Study of Nicotine Patches in Patients With Sarcoidosis
The purpose of this study is to compare peoples with disease (sarcoidosis) to those without disease. We want to see if people with sarcoidosis have a different immune response to those people without disease.
The goal of this study is to see if the nicotine patch is an anti-inflammatory treatment for sarcoidosis.
|Study Design:||Allocation: Randomized
Endpoint Classification: Efficacy Study
Intervention Model: Parallel Assignment
Masking: Open Label
Primary Purpose: Treatment
|Official Title:||Modulation of Pulmonary Sarcoidosis by Nicotinic Acetylcholine Receptors|
- To determine if nicotine treatment reduces lung inflammation. [ Time Frame: 3 months ] [ Designated as safety issue: No ]
- To determine if expression of α7 nAChR on monocytes/macrophages derived from the blood/lungs correlates with the severity of pulmonary sarcoidosis. [ Time Frame: 3 months ] [ Designated as safety issue: No ]
|Study Start Date:||July 2008|
|Estimated Study Completion Date:||December 2013|
|Estimated Primary Completion Date:||December 2013 (Final data collection date for primary outcome measure)|
No Intervention: 2.
control group-no intervention
No Intervention: 3
Healthy control group-blood and sputum samples
nicotine patch; transdermal patch 7mg, 14 mg., 21 mg. 3 months
Drug: nicotine patch
daily transdermal patch 7 mg, 14mg, 21 mg. 3 months
Other Name: Habitrol QC
Until recently, there was no good explanation for the fact that smoking cigarettes actually reduces the risk of sarcoidosis. Research studies have shown that the nicotine, a common component of cigarette smoke, strongly suppresses the immune system and reduces the type of inflammation that is characteristic of sarcoidosis in the lungs. We propose that nicotine treatment, administered in the form of a skin patch, will reduce the severity of lung disease in patients with sarcoidosis. Sarcoidosis patients who volunteer to participate in this study will submit standardized questionnaires relating to their quality of life and the severity of their shortness of breath before and after treatment. We will also compare objective measures of lung function, radiographic parameters, and the severity of lung inflammation. We predict that nicotine treatment will reduce the severity of sarcoidosis symptoms, improve lung function, and resolve lung inflammation. If our hypothesis is proven to be correct in this relatively small group of patients, we will perform additional studies in a larger group of patients and will consider the features of sarcoidosis patients that predict a favorable response to nicotine and other nicotine-like drugs. If nicotine is ultimately found to be an effective treatment for sarcoidosis, it may replace some of the existing treatments which are frequently ineffective and have unacceptable side-effects.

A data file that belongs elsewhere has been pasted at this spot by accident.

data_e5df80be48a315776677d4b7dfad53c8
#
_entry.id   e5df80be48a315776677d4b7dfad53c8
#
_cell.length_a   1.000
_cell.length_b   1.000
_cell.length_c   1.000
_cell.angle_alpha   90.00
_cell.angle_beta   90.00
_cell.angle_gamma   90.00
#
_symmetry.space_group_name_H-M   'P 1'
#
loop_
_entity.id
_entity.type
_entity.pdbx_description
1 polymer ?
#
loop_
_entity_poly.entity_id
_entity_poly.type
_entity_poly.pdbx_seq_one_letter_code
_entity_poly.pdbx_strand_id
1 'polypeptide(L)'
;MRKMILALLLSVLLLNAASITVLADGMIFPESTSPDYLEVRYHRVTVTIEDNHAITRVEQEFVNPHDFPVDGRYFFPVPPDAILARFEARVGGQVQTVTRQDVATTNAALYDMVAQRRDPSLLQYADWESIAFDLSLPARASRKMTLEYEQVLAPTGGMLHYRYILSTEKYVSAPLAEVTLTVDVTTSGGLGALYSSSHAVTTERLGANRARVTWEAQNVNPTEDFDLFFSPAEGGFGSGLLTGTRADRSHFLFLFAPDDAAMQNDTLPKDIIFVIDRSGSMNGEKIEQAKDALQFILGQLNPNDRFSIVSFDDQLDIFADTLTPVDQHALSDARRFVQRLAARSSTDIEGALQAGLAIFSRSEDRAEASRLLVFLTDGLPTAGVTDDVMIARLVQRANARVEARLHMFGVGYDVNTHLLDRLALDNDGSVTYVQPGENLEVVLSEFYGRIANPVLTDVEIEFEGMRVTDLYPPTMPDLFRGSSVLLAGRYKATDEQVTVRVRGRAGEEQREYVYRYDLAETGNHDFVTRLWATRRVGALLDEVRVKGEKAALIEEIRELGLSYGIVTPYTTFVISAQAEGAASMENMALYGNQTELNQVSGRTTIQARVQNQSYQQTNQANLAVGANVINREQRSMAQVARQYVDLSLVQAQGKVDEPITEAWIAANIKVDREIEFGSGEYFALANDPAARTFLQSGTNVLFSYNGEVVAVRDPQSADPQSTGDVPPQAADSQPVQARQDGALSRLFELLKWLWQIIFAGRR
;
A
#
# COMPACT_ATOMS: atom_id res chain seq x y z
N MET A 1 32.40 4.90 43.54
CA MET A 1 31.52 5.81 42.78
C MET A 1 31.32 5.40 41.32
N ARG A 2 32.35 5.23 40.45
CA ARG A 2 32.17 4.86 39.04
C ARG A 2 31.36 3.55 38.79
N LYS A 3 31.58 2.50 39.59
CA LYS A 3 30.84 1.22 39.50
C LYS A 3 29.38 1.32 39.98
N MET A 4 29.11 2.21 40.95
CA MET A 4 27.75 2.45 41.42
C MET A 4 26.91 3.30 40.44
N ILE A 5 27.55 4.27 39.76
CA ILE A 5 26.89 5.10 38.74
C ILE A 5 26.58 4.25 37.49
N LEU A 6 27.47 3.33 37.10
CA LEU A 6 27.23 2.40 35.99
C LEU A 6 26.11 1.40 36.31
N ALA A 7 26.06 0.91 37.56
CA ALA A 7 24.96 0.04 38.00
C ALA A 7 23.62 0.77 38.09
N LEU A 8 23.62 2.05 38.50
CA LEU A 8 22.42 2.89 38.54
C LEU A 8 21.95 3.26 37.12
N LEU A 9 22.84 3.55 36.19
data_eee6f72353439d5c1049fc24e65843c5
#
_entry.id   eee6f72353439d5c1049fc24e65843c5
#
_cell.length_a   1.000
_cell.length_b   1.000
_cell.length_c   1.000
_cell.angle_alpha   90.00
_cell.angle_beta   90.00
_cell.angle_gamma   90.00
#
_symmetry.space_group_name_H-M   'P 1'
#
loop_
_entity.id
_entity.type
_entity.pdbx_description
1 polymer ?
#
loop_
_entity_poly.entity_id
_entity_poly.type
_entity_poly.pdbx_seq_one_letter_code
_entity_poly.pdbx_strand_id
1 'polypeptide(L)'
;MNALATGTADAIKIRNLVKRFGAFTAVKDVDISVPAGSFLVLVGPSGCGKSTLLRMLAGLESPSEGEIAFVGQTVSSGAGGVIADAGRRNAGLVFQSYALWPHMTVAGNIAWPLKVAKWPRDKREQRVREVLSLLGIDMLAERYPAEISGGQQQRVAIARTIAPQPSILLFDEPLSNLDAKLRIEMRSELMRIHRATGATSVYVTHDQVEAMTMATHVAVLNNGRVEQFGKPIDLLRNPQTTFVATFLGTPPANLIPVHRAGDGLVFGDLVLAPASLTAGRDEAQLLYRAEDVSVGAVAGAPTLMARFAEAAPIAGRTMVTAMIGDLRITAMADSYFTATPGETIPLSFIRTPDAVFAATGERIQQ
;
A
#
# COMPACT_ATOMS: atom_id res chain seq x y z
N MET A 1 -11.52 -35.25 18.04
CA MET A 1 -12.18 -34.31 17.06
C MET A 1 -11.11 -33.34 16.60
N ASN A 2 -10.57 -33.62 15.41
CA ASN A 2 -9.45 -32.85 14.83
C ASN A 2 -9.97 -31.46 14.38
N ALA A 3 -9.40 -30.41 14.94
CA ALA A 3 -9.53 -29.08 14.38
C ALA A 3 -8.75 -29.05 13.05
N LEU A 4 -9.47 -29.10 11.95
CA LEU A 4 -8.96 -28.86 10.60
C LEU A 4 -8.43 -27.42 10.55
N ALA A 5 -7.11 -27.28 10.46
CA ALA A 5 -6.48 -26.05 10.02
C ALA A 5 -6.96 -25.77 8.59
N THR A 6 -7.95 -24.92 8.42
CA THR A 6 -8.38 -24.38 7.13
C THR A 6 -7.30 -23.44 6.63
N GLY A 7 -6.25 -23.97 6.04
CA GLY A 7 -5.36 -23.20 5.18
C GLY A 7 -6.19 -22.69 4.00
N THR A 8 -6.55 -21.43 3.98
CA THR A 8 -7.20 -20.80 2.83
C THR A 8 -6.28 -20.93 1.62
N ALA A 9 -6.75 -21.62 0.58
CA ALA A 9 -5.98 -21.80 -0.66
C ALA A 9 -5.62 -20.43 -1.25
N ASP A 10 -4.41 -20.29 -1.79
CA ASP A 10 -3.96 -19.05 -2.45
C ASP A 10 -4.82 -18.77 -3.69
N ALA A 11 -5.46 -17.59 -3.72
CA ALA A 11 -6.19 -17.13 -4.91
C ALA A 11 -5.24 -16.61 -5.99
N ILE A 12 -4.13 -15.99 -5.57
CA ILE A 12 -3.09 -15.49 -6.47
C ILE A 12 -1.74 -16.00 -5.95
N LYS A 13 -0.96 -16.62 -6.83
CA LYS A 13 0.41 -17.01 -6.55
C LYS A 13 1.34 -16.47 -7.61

|United States, Ohio|
|The Ohio State University|
|Columbus, Ohio, United States, 43210|
|Principal Investigator:||Elliott D. Crouser, M.D.||Ohio State University|